The hostile takeovers of the 1980s, a period that revisionists now say was essential to improve American efficiency and productivity, was for Drucker “the final failure of corporate capitalism.” He then likened Wall Street traders to “Balkan peasants stealing each other’s sheep” or “pigs gorging themselves at the trough.” He maintained that multimillion-dollar severance packages had perverted management’s ability to look out for anything but itself. “When you have golden parachutes,” he told one journalist, “you have created incentives for management to collude with the raiders.” At one point, Drucker was so put off by American corporate values that he was moved to say that, “although I believe in the free market, I have serious reservations about capitalism.”
We tend to think of Drucker as forever old, a gnomic and mysterious elder. At least I always did. His speech, always slow and measured, was forever accented in that commanding Viennese. His wisdom could not have come from anyone who was young. So it’s easy to forget his dashing youth, his long devotion to one woman and their four children (until the end, Drucker still greeted his wife of 71 years with an effusive “Hello, my darling!”), or even his deliciously self-deprecating sense of play.
During his early consulting work with DLJ, the partners flew out to California to meet with Drucker at home. After one of his famously meandering monologues, Drucker thought everyone needed a break.
“Well, boys,” he said, “why don’t we relax for a few minutes? Let’s go for a swim.”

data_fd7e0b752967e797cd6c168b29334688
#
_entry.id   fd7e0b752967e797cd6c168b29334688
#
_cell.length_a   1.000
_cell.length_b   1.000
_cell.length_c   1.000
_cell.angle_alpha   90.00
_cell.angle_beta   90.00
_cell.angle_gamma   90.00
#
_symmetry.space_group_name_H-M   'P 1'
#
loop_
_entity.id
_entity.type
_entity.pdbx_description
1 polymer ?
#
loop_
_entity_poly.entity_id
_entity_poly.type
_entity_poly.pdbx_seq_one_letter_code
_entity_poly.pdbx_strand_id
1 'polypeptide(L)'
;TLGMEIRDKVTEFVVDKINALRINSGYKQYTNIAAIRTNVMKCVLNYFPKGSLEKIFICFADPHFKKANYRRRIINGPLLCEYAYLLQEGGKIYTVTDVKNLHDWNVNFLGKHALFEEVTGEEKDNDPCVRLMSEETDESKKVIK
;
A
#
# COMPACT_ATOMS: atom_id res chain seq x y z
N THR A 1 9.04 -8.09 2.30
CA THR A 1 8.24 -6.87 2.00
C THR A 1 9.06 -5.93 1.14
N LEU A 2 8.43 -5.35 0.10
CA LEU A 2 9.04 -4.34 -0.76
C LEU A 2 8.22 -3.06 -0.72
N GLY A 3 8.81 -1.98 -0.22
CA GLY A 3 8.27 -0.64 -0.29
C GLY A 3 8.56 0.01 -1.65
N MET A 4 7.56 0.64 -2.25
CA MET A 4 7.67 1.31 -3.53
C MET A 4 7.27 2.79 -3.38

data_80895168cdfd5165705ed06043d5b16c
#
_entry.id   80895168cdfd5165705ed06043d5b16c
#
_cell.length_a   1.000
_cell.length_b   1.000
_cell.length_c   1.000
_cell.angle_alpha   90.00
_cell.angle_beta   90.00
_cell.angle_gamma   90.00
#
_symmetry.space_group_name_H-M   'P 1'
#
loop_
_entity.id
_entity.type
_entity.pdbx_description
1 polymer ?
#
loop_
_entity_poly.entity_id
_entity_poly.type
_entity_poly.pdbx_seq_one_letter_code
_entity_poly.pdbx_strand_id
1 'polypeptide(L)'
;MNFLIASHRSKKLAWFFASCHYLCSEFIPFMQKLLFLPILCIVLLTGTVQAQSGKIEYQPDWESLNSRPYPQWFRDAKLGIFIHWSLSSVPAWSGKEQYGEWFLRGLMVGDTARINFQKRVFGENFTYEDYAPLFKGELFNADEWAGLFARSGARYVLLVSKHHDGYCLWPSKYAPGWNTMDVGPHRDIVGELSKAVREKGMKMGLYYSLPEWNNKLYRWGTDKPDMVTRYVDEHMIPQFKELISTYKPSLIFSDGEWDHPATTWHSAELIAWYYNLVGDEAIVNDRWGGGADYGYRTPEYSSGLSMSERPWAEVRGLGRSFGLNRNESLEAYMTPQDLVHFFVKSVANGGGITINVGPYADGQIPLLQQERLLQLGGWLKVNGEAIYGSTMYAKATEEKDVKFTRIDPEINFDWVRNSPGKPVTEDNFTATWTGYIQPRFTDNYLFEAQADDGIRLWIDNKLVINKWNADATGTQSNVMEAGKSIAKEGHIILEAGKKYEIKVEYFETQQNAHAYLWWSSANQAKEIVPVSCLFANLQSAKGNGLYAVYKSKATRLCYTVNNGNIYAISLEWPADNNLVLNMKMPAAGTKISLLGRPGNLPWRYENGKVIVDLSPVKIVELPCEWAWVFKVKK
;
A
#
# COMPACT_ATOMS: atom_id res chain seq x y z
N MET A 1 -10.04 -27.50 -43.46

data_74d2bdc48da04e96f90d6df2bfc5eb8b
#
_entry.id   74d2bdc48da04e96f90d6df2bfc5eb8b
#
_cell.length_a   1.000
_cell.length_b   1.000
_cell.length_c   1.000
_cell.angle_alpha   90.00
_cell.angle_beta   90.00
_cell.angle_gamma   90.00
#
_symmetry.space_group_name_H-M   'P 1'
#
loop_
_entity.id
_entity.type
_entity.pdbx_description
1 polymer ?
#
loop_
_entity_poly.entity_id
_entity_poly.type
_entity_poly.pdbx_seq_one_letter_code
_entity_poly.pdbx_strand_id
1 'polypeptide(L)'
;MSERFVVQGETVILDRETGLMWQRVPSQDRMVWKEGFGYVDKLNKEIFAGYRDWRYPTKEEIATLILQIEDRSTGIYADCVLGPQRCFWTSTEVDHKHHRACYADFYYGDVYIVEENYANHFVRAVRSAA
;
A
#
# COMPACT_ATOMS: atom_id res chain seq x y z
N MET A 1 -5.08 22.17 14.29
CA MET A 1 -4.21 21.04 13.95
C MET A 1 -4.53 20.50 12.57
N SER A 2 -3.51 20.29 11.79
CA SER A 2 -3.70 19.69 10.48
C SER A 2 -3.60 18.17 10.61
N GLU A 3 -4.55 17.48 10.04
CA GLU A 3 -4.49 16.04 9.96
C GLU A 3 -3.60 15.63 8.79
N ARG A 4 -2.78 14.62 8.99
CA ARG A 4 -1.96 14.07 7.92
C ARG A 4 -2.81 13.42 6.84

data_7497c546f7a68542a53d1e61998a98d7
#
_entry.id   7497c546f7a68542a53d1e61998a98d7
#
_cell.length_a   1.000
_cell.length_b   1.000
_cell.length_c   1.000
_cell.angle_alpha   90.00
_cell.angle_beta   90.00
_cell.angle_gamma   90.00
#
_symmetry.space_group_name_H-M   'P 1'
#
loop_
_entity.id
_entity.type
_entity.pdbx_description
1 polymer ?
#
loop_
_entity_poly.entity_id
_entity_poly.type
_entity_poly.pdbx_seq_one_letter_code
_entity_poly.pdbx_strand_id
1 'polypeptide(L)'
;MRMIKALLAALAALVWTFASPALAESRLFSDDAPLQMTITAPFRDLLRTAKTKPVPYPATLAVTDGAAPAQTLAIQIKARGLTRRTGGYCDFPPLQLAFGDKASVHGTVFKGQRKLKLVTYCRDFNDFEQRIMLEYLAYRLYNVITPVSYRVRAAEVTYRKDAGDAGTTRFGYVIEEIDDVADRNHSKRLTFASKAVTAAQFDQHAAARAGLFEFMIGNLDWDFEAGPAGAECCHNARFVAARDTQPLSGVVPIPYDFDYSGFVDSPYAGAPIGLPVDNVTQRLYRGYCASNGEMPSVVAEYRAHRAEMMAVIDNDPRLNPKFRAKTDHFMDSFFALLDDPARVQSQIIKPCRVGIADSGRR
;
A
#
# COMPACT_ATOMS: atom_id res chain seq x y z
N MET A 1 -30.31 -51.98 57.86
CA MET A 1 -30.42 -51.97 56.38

The executives explained that they hadn’t brought their swimming trunks.
“You don’t need swimming suits because it’s just men here today,” replied Drucker.
“And we took off our clothes and went skinny-dipping in his pool,” recalls Charles Ellis, who was with the group.
Surely, Drucker never fit into the buttoned-down stereotype of a management consultant. He always favored bright colors: a bottle-green shirt, a knit tie, a royal blue jacket with a blue-on-blue shirt, or simply a woolen flannel shirt and tan trousers. Drucker always worked from a home office filled with books and classical records on shelves that groaned under their weight. He never had a secretary and usually handled the fax machine and answered the telephone himself — he was something of a phone addict, he admitted.
Yet Drucker also was an intensely private man, revealing little of his personal life, even in his own autobiography, Adventures of a Bystander, the book he told me was his favorite of them all. Not surprisingly, perhaps, the Drucker Archives at Claremont Graduate University contain only one personal letter from his wife to him. Doris had clipped two images from a 1950s-era newspaper, one of a handsome man in a plaid robe, fresh from a good night’s sleep, another of a couple in love, man and woman staring into each other’s eyes, over a late evening snack. She glued each black-and-white image onto a flimsy piece of typing paper and wrote the words: “I love you in the morning when things are kind of frantic. I love you in the evening when things are more romantic.” It is undated and unsigned.
It was Doris, in her own unpublished memoir, who told the story of how she once locked Drucker in a London coal cellar to hide him from her disapproving mother. As Doris’ mother turned the house upside down in a frantic search for a man she thought was sleeping with her daughter, Peter spent the better part of the night crouched in a cold, dark hole. Doris’ mother had long hoped her daughter would someday marry a Rothschild or a German of high social standing. The last thing she wanted was for her to marry a light-in-the-pocket Austrian.